March 1, 2018

Getting that first job used to be a rite of passage for every teenager. But far fewer teens have been working recently, and not always by choice. George Mason University just released a study of why so few 16-and-17-year-olds have joined the work force since 2000. The reasons include competition for jobs by immigrants and the pressure to excel academically while racking up tons of extracurricular credits, leaving no time for an after-school job.

But the most significant factor is the campaign to raise the minimum wage. It’s pushing teenagers out of the work force because employers won’t pay up to $15 an hour for a young, inexperienced worker. The extra cost means business owners are also cutting training programs that benefit workers down the road, and reducing job opportunities for all workers, not just teens. The study also found that in states with higher minimum wages, teens who do have jobs get slower pay increases.

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I hate to see this trend, and not because I don’t want hard-working people to get a raise (my dad was a mechanic and fireman, my mother a clerk at a gas company, and I got my first job at 14.) But when government artificially inflates the cost of labor, it forces small businesses to cut jobs and hours, reject inexperienced newcomers, and replace unskilled workers with automation. In some cases, businesses just go out of business, leaving everyone out of work (“We’re from the government and we’re here to help you!”)

While I think the inflated minimum wage campaign is well-intentioned but wrongheaded, I feel the same way about the pressure on kids to pad their school records with extracurricular activities instead of taking after-school and summer jobs. The experience, lessons and work habits I gained from those early jobs (not “dead-end” jobs, but “starter jobs” or “entry-level jobs”) are things that I still use every day and that made a major contribution to all my success later in life. No offense, but I don’t know if you could say the same thing about soccer practice, mime class or the Dungeons & Dragons Club.




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Comments 1-6 of 6

  • Steve Abernathy

    03/02/2018 11:57 AM

    Another plus for aggressive deportation of illegals: more job openings in residential landscaping and lawn care for those out-of-work teen burger flippers. Boom.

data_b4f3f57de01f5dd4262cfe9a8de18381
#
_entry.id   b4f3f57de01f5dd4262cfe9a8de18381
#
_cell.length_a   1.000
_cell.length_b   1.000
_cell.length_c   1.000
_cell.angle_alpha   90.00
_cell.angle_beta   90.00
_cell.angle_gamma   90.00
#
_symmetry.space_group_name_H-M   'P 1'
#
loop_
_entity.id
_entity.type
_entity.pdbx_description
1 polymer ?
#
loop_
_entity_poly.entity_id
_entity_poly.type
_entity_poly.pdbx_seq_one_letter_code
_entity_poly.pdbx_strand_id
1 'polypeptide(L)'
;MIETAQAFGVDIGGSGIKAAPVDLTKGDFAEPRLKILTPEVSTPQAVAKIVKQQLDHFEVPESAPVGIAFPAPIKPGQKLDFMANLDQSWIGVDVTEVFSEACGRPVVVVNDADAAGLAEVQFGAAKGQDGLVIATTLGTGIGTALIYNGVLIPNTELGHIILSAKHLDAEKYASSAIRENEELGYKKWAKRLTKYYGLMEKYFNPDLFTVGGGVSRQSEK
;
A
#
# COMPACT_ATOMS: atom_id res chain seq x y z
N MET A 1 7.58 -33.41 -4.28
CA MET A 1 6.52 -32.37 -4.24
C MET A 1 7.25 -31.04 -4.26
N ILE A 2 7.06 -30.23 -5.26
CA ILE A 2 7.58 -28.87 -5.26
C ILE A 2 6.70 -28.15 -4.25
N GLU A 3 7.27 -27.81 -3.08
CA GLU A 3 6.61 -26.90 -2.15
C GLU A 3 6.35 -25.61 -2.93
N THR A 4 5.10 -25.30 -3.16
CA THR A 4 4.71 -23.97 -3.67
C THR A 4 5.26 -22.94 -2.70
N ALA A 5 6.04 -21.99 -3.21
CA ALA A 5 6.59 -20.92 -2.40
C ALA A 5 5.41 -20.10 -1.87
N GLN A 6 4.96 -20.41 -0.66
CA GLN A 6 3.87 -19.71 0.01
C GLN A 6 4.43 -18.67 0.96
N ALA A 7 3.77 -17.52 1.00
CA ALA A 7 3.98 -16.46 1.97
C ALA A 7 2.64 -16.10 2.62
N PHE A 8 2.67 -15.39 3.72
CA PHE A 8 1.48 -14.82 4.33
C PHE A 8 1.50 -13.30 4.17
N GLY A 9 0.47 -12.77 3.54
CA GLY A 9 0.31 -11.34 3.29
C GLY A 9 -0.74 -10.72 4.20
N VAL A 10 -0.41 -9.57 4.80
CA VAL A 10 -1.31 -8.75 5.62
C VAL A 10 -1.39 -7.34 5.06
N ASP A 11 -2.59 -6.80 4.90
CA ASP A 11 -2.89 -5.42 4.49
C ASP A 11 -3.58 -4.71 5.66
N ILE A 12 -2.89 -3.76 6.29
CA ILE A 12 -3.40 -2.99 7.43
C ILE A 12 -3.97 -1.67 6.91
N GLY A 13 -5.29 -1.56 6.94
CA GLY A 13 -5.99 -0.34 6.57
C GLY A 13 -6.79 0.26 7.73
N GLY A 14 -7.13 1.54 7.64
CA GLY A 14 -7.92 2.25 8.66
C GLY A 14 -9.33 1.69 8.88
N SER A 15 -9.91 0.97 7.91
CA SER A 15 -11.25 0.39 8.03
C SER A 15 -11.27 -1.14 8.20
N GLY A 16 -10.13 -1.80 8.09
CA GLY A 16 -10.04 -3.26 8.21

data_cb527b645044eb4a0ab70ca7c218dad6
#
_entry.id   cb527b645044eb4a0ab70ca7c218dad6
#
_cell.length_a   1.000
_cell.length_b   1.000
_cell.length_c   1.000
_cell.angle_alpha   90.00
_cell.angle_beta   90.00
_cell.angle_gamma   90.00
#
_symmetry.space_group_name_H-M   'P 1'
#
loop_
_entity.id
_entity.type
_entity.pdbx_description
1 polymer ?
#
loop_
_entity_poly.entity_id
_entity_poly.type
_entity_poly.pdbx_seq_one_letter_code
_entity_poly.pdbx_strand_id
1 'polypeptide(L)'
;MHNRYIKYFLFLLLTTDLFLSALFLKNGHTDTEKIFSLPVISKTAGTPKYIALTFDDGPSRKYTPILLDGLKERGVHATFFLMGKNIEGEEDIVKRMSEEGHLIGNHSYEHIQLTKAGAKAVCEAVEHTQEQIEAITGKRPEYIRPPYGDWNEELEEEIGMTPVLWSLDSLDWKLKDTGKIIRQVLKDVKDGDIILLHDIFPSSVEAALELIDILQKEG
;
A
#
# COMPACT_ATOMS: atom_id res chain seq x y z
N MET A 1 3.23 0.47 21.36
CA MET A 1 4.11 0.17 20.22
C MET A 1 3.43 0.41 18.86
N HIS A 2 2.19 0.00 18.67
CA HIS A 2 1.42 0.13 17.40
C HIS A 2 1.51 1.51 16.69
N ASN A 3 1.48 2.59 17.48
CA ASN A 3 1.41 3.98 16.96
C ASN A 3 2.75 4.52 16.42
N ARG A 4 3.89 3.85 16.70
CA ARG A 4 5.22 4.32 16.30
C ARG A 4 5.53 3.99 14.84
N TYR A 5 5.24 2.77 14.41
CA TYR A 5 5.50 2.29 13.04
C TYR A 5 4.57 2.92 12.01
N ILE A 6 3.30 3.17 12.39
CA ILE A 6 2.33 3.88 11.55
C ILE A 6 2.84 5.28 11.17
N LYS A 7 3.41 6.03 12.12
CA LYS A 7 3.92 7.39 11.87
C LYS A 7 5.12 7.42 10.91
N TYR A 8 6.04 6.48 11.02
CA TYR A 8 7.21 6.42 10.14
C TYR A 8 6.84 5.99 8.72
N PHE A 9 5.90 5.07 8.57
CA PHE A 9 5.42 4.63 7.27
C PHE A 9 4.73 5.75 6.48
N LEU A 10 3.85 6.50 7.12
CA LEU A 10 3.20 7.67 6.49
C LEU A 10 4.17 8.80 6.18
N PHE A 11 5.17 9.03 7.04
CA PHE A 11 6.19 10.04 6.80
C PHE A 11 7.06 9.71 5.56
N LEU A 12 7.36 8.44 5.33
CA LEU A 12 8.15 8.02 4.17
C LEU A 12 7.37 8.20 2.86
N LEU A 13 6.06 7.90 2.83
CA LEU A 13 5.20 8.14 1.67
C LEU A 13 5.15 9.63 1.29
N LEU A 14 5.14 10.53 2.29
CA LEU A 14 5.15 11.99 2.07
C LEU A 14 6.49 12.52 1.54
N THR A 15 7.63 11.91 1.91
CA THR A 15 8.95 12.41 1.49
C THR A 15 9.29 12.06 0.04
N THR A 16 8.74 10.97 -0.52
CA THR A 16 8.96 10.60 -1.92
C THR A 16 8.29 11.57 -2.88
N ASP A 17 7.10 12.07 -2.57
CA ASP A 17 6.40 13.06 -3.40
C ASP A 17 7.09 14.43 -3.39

• Barbara Ferguson

    03/01/2018 09:07 PM

    In 1981 we began Youth Employment Service in Clovis, NM. For over 3 years we had opportunity to train teens in how to interview for a job and the dependability and integrity necessary to keep it. Unfortunately when the minimum wage law was passed, YES died. People were willing to give youth a chance to gain experience if they could hire them for the same amount they would pay an experienced worker. But since the inexperienced often worked slower, if they were paid just a little less per hour, it would end up being the same amount. But with minimum wage, they'd have to pay more.

    Another problem with minimum wage is that the cost of living varies throughout the country.

  • Anne Turner

    03/01/2018 08:59 PM

    Economics 101. Too bad more people don’t take it. At one time an after school job looked good on a college application. It shows a degree of ambition and responsibility. I had a job in a dress shop. It was not long before I was the one who had the combination to the cash drawer and took the money to the bank. When I started the job, I made some mistakes, but I learned.

    PS: I heard you were dismissed from the Board of a country music organization because you do not believe in gay marriage. What a sad thing that our society cannot tolerate differences of opinion.

  • Dawn Street

    03/01/2018 08:24 PM

    I encouraged my 5 children to take part-time jobs to purchase their first cars and to learn good work habits. When my son received an appointment to West Point, the recruiter they sent made light of his work ethics, his promotions to become a shift supervisor while still in high school and his purchase of a nice Dodge pickup truck, his pride and joy. He did not get the appointment because he did not play football, he was not minority and he did not do a lot of community service. He was a straight A student, National Honor Society, etc. but the Hispanic female recruiter shot him down. Discrimination even at West Point and the other military colleges. Left a very bad taste in my mouth!!

  • Lynn Hoyt

    03/01/2018 01:57 PM

    Gov, there is one other asspect to this higher wage, no job for teens in CA. They have put into place a law that doesn't allow hire for anyone under the age of 18!!! Another lovely liberal law that will just put more kids in trouble.

  • Kathy Hamilton-Dix

    03/01/2018 12:12 PM

    I was 14 years old and my Dad pulled up in front of the local Red Hen Drive-In and said , " Go in there and get a job".
    I said, " But Dad, I'm only 14 and I think you have to be 15 ". Dad said, " Then tell them your 15 ! ". That job started my
    work ethics and I am 69 years old and have worked every day since. What teen-agers are missing today is creating this lack
    of moral ethics , loyalty to others , focus and growing up experiences. I say, " Build the wall, stop giving America to mis-named
    Dreamers that care nothing about our country."